That's exactly what gave John Sigg, the eldest of nine children from Bethel Park, the chance to attend St. Vincent College near Latrobe where two of his siblings also are students. The junior political science major said St. Vincent lowered the $27,500 tuition "enough to make it similar to a public school."

St. Vincent Chief Financial Officer Dennis Thimons said that because of funding by alumni and other private donors, the school is able to "offer substantial assistance to students and their families" to make its net tuition competitive.

"If you look at the sticker price of the University of Pittsburgh, obviously the price for that school is way lower than any of the private schools," said Judy Bolsinger, associate provost for enrollment management at Carlow University. "We use financial aid as a way to even the playing field."

At Carlow, where the tuition is $23,400, about 65 percent of students receive financial assistance. The average award is about $9,000.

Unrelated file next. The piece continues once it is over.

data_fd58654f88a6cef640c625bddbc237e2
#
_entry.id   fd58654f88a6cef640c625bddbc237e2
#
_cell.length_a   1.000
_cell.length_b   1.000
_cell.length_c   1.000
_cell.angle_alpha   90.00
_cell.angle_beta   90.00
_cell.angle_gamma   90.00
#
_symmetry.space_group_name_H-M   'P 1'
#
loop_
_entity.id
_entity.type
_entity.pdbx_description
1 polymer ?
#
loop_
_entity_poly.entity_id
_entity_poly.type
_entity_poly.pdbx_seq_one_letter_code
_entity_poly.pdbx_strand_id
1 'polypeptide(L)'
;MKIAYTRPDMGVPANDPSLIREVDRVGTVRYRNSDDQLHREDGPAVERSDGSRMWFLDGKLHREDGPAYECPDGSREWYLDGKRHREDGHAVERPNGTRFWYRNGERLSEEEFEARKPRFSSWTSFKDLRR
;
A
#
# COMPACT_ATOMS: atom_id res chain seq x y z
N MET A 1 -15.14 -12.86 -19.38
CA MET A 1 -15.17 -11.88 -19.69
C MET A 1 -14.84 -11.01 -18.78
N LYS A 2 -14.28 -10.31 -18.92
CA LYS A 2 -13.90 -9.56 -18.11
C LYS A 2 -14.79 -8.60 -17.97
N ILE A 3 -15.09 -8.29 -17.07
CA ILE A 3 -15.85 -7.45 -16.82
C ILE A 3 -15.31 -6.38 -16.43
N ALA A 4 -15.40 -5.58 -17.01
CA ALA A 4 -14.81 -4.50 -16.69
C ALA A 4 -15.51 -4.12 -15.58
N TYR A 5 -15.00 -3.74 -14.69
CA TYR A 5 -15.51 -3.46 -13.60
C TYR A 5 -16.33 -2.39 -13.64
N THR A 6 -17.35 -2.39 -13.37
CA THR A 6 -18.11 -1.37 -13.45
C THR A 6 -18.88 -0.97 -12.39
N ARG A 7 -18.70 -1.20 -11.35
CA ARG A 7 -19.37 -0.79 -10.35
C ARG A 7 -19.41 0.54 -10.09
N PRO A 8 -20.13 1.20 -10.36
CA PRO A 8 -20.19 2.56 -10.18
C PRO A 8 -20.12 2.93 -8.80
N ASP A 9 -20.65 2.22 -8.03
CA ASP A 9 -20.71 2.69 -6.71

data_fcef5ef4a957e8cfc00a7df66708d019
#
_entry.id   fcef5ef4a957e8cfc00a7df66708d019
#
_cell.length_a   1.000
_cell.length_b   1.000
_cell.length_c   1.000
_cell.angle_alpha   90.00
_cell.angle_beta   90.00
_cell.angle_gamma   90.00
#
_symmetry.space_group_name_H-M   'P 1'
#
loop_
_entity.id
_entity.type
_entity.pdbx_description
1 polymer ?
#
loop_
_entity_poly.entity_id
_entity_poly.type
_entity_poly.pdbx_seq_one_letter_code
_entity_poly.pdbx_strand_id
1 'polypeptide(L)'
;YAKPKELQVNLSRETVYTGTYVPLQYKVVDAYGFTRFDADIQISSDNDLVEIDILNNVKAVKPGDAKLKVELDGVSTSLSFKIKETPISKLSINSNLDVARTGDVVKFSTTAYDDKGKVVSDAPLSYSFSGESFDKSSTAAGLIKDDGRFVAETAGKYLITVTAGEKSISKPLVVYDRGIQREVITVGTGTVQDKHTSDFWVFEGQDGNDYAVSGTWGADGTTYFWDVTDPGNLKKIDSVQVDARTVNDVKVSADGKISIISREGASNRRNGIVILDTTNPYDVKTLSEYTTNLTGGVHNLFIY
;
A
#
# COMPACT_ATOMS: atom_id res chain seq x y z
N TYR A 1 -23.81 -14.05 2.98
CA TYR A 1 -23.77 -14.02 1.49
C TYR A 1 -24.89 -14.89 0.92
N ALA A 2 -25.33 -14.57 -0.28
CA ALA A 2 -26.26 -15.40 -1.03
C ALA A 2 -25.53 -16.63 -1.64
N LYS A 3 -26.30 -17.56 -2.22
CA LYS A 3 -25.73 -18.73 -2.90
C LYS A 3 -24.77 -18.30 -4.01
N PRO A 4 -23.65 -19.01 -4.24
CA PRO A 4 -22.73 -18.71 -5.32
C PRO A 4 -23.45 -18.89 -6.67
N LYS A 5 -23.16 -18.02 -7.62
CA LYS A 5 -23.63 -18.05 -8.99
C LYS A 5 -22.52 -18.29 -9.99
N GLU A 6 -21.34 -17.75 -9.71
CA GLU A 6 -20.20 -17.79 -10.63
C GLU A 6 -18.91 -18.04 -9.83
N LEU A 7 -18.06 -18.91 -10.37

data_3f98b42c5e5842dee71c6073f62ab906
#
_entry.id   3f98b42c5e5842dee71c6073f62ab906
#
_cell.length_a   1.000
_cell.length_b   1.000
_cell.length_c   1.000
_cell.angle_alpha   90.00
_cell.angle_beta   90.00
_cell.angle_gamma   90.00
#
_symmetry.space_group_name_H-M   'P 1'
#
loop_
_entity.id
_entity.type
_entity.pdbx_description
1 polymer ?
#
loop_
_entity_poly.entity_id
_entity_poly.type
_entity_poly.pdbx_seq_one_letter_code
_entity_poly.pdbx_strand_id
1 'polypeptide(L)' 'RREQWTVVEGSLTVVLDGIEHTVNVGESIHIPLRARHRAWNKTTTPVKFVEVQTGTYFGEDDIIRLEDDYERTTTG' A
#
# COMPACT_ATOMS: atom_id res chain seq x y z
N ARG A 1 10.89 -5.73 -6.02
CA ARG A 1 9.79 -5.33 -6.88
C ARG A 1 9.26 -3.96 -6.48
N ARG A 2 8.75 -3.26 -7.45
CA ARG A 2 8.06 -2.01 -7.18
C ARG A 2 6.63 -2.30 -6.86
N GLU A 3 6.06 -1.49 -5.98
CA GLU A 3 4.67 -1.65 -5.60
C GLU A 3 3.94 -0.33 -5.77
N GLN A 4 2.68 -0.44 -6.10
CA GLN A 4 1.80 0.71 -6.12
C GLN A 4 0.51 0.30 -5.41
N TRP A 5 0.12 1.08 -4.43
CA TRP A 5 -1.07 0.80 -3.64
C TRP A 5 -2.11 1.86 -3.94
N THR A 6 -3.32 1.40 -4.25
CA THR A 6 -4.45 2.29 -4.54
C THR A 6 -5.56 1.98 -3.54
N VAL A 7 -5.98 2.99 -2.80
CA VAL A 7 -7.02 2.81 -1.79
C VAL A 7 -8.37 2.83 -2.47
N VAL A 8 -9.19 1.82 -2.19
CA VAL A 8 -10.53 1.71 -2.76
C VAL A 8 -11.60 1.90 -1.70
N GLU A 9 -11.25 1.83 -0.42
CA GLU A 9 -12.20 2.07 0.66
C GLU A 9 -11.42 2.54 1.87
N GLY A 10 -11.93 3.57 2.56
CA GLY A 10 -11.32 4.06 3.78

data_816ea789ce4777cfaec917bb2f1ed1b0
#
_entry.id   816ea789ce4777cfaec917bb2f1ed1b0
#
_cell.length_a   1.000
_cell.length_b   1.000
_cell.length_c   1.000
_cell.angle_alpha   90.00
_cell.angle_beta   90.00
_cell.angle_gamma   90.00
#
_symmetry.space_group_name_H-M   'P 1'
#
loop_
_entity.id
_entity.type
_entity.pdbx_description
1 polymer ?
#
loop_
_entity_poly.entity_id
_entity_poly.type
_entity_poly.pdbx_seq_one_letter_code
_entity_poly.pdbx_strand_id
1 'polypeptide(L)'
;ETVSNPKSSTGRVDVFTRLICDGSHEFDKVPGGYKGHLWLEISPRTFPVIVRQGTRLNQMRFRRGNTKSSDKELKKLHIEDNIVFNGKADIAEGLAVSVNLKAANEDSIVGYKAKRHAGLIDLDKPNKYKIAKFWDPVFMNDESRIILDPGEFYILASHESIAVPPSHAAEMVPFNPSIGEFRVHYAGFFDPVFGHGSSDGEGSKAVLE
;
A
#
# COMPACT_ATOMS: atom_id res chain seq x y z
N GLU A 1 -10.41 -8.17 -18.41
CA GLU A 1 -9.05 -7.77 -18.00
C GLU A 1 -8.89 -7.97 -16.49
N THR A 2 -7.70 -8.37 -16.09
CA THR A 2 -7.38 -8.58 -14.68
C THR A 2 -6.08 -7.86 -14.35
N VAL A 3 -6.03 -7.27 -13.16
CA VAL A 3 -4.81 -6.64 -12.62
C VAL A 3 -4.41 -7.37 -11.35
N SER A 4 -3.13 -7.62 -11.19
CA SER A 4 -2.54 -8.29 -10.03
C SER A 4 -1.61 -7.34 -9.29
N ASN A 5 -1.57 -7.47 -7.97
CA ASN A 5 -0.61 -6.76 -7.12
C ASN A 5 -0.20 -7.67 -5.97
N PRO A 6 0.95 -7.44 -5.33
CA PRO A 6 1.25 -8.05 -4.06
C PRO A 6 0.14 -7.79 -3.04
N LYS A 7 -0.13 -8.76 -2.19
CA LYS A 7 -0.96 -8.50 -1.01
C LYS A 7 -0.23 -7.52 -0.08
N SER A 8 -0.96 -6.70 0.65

At Grove City College, things work a little differently. The college will accept state or institutional aid but not federal assistance, including federal loans for its students, in an attempt to stay free of federal regulation.

About 68 percent of students earn financial aid based on need and merit. Tuition is determined by "what it costs to run the college," said Tom Ball, director of financial aid. Tuition this year was $13,598.

"All of our aid is endowed aid," Ball said. "We try to raise money through capital campaigns. I wouldn't say we're doing it to compete with any individual schools. We're just doing what we need to do to manage the school and make the college as attractive to prospective students as possible."

Uneven increases

Private college officials point out that on average, their tuition increases have been much smaller than those at public schools.